27 December 2002

A Little History Lesson

While writing about the Jose Contreras signing, I felt like he was bound to disappoint us, though I did not really know why. Then it occurred to me that it might be because almost every other pitcher to come out of Cuba in the '90s has disappointed us, so why should this one be any different? So, not wanting to let feelings or assumptions rule me, I did some research, using BaseballReference.com, Cuban Ball.com, and some other sites, and found that I was not wrong: Cuban defectors to Major League Baseball teams have left a legacy of disappointment in the 1990's and 2000's.

Despite adamant protestations from his agent, Jose Contreras, like El Duque and other Latin American players, will probably turn out to be at least two or three years older than the reported 31, and will be hard-pressed to do as well against the majority of major league baseball players as he did against the mediocre Baltimore Orioles in 1999. Despite his reputation, Contreras really is an unknown commodity, as the only times Cubans play Americans is in international competition, for which we only allow the use of college players and some more or less washed-up veterans, or in winter leagues, where the teams are hardly of the overall quality that is typical of MLB rosters. Well, not the Devil Rays. But other MLB rosters. So we don't have much on which to base our analyses/projections for a player like Contreras, which means that we have to look at History. Sure, Contreras' signing brought headlines to the Yankees, but will he bring wins?

History suggests that he won't. Of the approximately 93 Cubans who have defected since Rene Arocha in 1991, fewer than 20 have made it to the majors, and of those, 12 were/are pitchers. How have they fared in their careers? Let's take a look:

Rene Arocha 18 17 124 36 331.0 363 151 75 190 4.11 98
Rolando Arrojo 40 42 158 105 700.0 715 354 255 512 4.55 108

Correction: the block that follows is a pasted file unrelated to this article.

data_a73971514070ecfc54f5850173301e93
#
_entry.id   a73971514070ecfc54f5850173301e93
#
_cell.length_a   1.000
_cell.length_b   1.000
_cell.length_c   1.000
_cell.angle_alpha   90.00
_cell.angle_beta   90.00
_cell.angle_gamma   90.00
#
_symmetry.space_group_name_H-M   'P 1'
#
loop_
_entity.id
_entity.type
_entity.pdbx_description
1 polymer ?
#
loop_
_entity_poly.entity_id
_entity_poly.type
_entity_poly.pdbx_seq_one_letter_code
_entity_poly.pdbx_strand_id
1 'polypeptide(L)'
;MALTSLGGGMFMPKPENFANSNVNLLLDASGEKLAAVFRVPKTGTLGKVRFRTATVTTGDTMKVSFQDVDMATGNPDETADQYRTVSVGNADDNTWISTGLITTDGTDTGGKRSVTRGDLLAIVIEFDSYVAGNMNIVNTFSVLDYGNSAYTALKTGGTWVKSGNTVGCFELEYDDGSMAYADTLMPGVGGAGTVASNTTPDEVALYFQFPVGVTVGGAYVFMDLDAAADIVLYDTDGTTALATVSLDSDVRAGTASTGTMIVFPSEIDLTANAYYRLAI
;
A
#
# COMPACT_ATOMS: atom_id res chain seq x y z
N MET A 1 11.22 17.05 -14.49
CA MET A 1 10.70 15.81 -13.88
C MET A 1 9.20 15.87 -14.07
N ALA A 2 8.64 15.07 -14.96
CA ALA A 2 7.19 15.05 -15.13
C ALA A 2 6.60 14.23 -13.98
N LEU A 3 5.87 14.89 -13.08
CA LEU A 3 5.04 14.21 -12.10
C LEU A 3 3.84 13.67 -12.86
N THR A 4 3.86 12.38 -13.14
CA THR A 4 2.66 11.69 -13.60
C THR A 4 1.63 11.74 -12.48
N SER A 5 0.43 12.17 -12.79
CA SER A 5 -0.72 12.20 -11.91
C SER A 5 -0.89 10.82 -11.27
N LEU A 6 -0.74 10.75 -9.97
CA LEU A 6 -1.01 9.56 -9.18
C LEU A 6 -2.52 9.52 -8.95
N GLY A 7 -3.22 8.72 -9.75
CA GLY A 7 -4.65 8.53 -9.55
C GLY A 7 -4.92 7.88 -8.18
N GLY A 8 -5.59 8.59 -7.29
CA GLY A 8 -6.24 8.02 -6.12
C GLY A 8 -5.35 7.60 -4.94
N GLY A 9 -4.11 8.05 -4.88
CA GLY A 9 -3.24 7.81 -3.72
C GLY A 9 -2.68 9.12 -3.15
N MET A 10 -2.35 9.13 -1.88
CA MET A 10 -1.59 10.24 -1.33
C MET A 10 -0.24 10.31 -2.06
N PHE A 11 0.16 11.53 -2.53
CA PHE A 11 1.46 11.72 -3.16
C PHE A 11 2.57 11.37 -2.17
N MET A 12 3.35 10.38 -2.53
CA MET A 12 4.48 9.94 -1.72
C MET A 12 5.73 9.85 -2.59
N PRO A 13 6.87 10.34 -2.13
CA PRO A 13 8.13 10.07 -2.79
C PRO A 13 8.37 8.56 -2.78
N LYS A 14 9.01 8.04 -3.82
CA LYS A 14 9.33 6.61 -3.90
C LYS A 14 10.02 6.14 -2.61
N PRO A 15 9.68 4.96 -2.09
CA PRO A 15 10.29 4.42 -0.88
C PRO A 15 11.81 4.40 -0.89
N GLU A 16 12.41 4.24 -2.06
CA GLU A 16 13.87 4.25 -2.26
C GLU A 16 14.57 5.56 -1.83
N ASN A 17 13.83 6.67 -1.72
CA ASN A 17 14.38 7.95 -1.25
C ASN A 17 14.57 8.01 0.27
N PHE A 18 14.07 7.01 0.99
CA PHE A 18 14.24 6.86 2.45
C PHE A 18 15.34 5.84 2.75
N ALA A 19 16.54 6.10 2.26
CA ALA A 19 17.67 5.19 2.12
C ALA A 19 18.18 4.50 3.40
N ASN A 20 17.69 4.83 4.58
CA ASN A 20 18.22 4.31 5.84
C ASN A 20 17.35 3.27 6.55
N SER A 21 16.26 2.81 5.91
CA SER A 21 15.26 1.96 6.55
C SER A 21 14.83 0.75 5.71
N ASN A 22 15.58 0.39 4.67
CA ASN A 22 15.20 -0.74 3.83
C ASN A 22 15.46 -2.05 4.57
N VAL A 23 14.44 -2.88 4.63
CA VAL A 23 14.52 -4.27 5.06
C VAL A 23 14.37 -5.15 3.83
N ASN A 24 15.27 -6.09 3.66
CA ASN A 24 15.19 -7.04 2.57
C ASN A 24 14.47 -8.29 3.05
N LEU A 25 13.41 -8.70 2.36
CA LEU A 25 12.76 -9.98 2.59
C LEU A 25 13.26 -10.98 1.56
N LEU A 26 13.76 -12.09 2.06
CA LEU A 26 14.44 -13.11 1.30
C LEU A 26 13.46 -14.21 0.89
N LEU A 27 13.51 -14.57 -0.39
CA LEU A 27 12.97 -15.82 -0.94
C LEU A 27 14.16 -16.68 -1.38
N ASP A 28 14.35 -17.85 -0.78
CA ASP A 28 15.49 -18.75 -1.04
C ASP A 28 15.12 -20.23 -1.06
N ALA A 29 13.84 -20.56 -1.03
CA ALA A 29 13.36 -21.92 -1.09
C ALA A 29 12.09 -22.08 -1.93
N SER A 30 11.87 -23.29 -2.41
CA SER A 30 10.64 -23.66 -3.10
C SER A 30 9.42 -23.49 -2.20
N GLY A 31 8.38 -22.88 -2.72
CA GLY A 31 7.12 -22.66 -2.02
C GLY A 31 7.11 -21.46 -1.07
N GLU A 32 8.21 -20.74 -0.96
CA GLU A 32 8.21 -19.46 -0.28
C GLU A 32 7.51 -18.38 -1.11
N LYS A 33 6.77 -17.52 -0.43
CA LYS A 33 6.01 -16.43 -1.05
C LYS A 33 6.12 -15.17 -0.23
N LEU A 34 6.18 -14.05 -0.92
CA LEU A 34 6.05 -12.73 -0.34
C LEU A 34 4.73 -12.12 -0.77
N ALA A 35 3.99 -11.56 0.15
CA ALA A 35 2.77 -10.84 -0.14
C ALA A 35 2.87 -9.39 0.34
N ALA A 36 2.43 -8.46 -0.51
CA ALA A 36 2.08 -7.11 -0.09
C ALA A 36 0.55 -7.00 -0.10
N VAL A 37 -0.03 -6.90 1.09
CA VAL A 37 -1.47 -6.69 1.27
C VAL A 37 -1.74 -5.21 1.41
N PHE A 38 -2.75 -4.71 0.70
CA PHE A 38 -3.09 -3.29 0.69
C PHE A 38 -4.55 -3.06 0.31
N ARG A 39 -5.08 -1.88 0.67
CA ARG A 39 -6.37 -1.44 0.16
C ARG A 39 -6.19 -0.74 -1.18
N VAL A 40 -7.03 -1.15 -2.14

Danys Baez 15 14 82 26 215.7 194 95 102 182 3.96 114
Osvaldo Fernandez 19 26 76 67 387.0 439 212 136 208 4.93 88
Adrian Hernandez 0 4 8 4 28.0 25 17 16 19 5.46 82
Livan Hernandez 69 69 181 180 1216.0 1329 597 449 817 4.42 92
Orlando Hernandez 53 38 124 121 791.7 707 355 268 619 4.04 114
Hansel Izquierdo 2 0 20 2 29.7 33 15 21 20 4.55 88
Vladimir Nunez 17 26 194 27 372.0 349 180 157 270 4.35 97
Eddie Oropesa 3 0 62 0 44.3 55 39 32 33 7.92 55
Ariel Prieto 15 24 70 60 352.3 407 190 176 231 4.85 95
Michael Tejera 8 8 50 19 146.0 154 77 65 102 4.75 84
Totals 259 268 -- -- 4613.7 4770 2282 1752 3203 4.45 99

Not exactly tearing up the competition, are they? Only one pitcher with at least four more wins than losses. Only three with better than league average ERAs, one of whom has barely 200 innings under his belt. As a whole, these pitchers have combined for a losing record, a slightly below average ERA, a little more than a hit per inning, a 1.41 WHIP...in other words: Mediocrity.

And these are the stars of the Cuban Leagues! These are some of the best players Cuba has to offer! Or at least the best players to escape. When they came over, we heard alternately that Ariel Prieto, Livan Hernandez, Orlando Hernandez, Rolando Arrojo, and others were all going to be the next Luis Tiant. Instead, most of them have been hard pressed to become the next Luis Aloma. Many of them have lied about their ages to get better contracts, and their teams have been bitten in their respective asses as the pitchers aged sooner than expected. C'mon, did anybody really believe that Rolando "Honest, I'm NOT Billy Drago" Arrojo was only 30 when he signed with the Devil Rays in 1998?

Supposedly, Contreras has the potential to be a real ace. The evidence being cited for such a claim consists largely of his record in Cuba (117-50, 2.82 ERA, according to the Yankees. I couldn't find his career numbers on the internet. If anyone knows where to find them, email me.), his "barrell-chested" type body and his success against the Orioles in one game in 1999 (8 IP, 2 hits, 0 Runs, 4 BB, 10 Ks).

I just don't know. The fact that his torso resembles that of Roger Clemens doesn't necessarily mean that his pitching will follow suit. Pedro Martinez and Randy Johnson are both great pitchers who don't particularly fit the description of "barrell-chested". His success against a mediocre MLB team in one game three years ago doesn't mean much, so the best we have to go on is his record in Cuba. But even that doesn't tell us much. There are so few players who play for any length of time in Cuba and then come to the US and make it to the majors (and NONE who go the other direction) that there's no way to come up with a useful "translation" for the Cuban leagues, as people like Baseball Prospectus' Clay Davenport have for the minor leagues, Japanese leagues, and others. But if there is one, it would seem that Cuban players, even stars, cannot usually be counted upon to be stars in the majors. So the Yankees may just have spent $32 million on the second coming of, well, Nardi Contreras.

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